What are your most annoying bank fees? This CNNMoney.com gallery reviews 9 annoying ones. It didn't mention a few fees that have been especially annoying to many savers who are readers this blog. Nevertheless, it did mention a few noteworthy fees. One fee that often hit savers is a wire transfer fee. Most all banks charge for outgoing wire transfers. Most don't charge for incoming wire transfers. However, some banks do charge for incoming wire transfers. The article mentioned two:
Chase charges $15 for incoming wire transfers. You're charged the same amount for receiving money at PNC.
ACH transfers can be a cheaper way to move money. They do take longer than wire transfers, but with interest rates so low, that's less of an issue these days. Many banks don't offer ACH transfers, but you can typically use the ACH service of another bank to transfer money to or from a checking or savings account. Initiating ACH transfers are almost always free at internet banks, but beware that some banks have relatively small transfer limits.
Two fees that the article didn't mention have been especially annoying to many savers.
IRA Annual Fee
One is the annual fee that US Bank charges IRA customers. What's especially annoying is that US Bank increased this fee and made it impossible for many IRA customers to have this fee waived. And even more annoying is that it applies to IRA customers with existing IRA CDs. For most bank fees, customers have a choice to perform some activity to have the fee waived or freely close the account to avoid the fee. US Bank IRA CD customers don't have this choice. The higher minimum balance requirement can make it impossible to have this fee waived, and they can't close the CD without being hit with a large early withdrawal penalty.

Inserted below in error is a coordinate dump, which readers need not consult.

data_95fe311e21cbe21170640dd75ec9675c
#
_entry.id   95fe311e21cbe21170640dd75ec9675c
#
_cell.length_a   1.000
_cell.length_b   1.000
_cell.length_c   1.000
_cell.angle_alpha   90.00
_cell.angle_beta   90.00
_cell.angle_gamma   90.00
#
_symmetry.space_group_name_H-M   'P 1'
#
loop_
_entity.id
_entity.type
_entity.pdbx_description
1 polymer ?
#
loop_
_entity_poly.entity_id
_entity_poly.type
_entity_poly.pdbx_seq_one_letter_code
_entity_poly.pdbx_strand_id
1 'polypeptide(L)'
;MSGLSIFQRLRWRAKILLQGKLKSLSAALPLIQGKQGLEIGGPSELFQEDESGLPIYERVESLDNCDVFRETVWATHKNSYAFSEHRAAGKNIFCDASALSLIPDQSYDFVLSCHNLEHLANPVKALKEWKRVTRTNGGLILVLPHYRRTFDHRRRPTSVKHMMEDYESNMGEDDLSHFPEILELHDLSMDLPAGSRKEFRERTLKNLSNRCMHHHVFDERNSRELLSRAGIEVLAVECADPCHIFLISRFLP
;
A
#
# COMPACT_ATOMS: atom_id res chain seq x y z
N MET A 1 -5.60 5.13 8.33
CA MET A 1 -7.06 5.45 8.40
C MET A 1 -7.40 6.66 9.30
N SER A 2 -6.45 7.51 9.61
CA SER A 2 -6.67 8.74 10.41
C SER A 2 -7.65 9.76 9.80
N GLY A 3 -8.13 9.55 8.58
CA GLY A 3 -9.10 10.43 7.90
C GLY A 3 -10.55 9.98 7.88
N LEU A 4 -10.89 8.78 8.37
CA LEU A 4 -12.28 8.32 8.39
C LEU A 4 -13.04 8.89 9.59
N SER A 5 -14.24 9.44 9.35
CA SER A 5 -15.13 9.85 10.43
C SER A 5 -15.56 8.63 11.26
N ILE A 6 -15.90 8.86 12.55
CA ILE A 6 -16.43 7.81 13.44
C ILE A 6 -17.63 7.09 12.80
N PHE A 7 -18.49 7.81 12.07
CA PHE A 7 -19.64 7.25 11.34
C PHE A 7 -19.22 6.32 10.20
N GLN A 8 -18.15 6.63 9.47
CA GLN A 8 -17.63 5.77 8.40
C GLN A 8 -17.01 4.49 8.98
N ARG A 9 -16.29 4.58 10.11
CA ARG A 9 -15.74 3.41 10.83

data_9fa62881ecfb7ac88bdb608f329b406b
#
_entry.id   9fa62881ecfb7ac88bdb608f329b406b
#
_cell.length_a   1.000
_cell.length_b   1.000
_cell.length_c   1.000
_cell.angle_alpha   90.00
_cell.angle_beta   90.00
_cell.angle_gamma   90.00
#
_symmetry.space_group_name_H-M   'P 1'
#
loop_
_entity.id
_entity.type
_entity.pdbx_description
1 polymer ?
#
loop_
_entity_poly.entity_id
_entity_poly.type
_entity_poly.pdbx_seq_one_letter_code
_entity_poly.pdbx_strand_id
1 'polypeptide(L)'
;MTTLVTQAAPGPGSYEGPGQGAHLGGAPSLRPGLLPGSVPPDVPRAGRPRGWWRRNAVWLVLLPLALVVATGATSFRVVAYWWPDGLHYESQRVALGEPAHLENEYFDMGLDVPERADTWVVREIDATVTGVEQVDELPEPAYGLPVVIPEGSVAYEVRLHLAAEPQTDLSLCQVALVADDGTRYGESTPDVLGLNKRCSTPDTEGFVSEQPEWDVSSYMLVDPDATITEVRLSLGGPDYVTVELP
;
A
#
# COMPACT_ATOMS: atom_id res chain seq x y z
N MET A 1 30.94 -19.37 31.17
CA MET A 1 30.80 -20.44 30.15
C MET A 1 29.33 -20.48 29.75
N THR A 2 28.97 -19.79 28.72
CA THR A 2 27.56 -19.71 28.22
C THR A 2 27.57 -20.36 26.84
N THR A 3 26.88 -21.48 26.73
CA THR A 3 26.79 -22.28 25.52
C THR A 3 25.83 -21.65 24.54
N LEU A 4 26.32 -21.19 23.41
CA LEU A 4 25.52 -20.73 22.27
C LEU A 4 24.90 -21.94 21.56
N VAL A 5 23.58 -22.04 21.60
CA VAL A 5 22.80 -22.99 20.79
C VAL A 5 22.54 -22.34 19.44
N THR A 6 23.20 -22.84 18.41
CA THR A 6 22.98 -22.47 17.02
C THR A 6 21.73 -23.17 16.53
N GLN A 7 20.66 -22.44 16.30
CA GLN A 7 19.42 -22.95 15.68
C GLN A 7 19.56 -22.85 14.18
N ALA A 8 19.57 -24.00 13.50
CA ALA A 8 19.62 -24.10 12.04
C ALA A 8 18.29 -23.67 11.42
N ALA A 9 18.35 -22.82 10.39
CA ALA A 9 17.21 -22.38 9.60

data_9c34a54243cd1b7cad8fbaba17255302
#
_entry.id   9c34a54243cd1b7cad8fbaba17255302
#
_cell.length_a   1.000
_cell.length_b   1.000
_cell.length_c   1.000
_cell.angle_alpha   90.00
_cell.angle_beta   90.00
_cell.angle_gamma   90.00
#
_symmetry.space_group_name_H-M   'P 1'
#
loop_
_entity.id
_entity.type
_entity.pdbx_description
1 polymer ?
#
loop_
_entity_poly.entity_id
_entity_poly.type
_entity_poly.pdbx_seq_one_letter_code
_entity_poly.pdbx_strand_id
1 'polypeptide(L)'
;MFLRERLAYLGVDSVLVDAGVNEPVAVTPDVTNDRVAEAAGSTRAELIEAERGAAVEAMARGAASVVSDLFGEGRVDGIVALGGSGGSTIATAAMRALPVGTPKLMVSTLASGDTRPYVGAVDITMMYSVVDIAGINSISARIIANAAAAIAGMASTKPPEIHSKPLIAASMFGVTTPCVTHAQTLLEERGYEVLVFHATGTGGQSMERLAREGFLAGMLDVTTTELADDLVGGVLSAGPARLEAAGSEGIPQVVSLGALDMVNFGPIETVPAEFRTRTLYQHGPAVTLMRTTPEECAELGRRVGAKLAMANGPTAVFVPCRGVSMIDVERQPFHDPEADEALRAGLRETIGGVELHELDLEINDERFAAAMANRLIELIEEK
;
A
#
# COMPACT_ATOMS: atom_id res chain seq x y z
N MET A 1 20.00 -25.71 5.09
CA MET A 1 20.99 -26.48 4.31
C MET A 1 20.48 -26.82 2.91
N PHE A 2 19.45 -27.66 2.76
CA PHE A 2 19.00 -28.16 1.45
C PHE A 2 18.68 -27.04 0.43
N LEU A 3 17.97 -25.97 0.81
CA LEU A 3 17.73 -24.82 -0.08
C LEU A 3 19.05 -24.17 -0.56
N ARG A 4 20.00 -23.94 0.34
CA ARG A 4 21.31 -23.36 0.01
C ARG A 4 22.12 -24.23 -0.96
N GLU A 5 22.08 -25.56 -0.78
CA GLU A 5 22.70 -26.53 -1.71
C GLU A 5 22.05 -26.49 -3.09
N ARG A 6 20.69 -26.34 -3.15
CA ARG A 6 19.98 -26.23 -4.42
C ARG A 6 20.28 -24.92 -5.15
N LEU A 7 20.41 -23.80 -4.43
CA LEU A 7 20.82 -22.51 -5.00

Another annoying fee for savers is the inactivity fee. Many banks will start charging you a monthly fee after one year with no activity in a checking or savings account. It's not just banks. Many credit unions have this same fee. I was hit with a $5 monthly fee after one year of inactivity on my Patelco Credit Union share savings account. Some readers have been hit by a $10 inactivity fee at AmericaNet Bank and Evantage Bank. After one year of inactivity on their Mega Money Market accounts, a $10 per month fee was charged.
Banks usually consider any transfer that you initiate (i.e. internal transfer or ACH transfer) as an acitivity. So scheduling a regular transfer can be an easy way to avoid this fee. However, ACH transfers may not meet the "activity" requirement at some banks. So be sure to check with your bank.
More Fees Are Likely
Banks can't decrease interest rates below zero. However, with fees, the effect can be the same as a negative interest rate.
With the debit card interchange fee regulation that's scheduled to take effect soon, we may see more of these annoying fees as banks and credit unions look for ways to make up for the loss revenue. So make sure you monitor your accounts regularly, and if you do get charged an unexpected fee, be sure to call the bank. It's common for a bank to provide a courtesy refund on the first charge. It gets much harder after the first.